A citation is a reference to a specific work cited in another work. In most instances, the work is a scholarly work such as a peer-reviewed journal article.
Citation analysis is the examination of citing works to an individual work (or a group of works). It allows for contextual understanding as to the nature, purpose and motivation of the citing author/s and is a traditional tool for measuring impact using publication data. Some characteristics of citing works that can be used for narrative purposes include:
The inherent assumption is that significant publications will demonstrate a high citation count. In some instances, citation analysis may not provide the entire story of the impact of a research project. Issues are:
There are two resources for determining how the number of citations to a work compares to other cited works.
Elsevier Scopus provides traditional citation counts, the Field Weighted Citation Impact (FWCI) and benchmarking.
Clarivate Analytics Essential Science Indicators (ESI) is another resource. ESI is a compilation of science performance statistics and science trends data using data from Clarivate Analytics Web of Science. ESI provides Field Baseline tables based on specific research fields for citation analysis: Citation Rates and Percentiles. Each table contains citation data for the past ten years.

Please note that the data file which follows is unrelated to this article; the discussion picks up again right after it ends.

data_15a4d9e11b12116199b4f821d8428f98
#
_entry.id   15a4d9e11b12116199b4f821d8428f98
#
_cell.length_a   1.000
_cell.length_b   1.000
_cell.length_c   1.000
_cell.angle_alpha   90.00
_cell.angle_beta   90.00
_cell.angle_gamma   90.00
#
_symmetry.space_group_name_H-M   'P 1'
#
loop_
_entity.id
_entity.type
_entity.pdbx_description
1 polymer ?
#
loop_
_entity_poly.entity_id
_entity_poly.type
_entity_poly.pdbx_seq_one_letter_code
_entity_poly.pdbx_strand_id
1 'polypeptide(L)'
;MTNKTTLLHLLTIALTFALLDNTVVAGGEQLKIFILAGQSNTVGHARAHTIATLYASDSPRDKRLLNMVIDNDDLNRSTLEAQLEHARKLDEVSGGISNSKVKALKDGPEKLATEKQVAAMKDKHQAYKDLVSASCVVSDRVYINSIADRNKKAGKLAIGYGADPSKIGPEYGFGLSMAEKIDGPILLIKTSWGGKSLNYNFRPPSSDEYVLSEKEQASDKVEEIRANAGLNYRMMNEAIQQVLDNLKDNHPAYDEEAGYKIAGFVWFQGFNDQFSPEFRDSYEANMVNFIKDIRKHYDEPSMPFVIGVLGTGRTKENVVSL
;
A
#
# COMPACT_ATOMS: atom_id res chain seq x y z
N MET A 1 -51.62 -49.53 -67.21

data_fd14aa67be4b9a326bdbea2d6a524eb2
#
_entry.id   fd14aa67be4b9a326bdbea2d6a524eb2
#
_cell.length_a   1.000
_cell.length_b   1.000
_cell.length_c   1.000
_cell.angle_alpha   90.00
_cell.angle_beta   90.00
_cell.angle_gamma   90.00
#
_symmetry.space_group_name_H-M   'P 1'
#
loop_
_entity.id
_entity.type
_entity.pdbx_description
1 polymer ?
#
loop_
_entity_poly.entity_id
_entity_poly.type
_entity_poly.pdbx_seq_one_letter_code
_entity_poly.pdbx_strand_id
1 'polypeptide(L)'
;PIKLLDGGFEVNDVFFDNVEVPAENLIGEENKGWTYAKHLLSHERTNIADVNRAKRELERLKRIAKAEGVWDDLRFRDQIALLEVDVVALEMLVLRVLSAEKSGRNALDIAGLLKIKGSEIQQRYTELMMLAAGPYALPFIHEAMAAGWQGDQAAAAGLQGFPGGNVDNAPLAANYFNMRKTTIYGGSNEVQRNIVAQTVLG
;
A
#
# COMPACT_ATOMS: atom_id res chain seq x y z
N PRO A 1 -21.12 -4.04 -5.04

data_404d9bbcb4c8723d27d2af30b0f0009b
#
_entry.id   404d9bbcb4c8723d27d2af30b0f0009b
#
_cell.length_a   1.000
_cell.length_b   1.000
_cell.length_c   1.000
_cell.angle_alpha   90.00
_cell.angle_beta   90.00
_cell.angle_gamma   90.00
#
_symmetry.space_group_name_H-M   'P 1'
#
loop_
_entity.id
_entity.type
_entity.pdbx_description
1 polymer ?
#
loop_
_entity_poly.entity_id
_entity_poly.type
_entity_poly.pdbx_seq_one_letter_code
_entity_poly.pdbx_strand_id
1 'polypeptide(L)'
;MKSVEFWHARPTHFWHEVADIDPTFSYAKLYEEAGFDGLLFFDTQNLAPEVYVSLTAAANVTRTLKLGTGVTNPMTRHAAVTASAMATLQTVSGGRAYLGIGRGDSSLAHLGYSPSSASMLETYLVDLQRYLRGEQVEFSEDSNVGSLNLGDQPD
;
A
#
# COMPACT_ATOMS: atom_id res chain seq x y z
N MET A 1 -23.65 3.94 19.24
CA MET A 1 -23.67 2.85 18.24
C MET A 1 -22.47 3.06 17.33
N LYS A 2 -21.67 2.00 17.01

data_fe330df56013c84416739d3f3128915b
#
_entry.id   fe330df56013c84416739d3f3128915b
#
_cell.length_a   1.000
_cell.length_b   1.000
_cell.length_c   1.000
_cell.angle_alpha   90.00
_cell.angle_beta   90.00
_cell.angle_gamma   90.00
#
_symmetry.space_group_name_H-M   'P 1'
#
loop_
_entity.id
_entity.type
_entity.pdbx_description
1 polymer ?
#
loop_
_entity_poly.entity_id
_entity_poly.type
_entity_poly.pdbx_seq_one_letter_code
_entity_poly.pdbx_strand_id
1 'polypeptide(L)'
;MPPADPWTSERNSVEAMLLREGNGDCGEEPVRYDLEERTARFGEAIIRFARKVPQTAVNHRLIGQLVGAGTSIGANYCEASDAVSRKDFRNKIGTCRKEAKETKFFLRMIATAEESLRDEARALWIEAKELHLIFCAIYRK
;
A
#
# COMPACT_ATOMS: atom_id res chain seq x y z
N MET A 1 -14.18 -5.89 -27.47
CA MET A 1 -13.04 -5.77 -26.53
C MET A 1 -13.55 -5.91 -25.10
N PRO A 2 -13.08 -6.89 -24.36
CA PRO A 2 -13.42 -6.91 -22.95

As an example, the Citation Rates Table displays data on the average citation rates of papers within the scientific fields over each of the past 10 years. The calculation is number of citations / number of papers, where papers is defined as regular scientific articles, review articles, proceedings papers, and research notes. The Percentiles Table displays levels of citation activity. The larger the minimum number of citations, the smaller the peer group.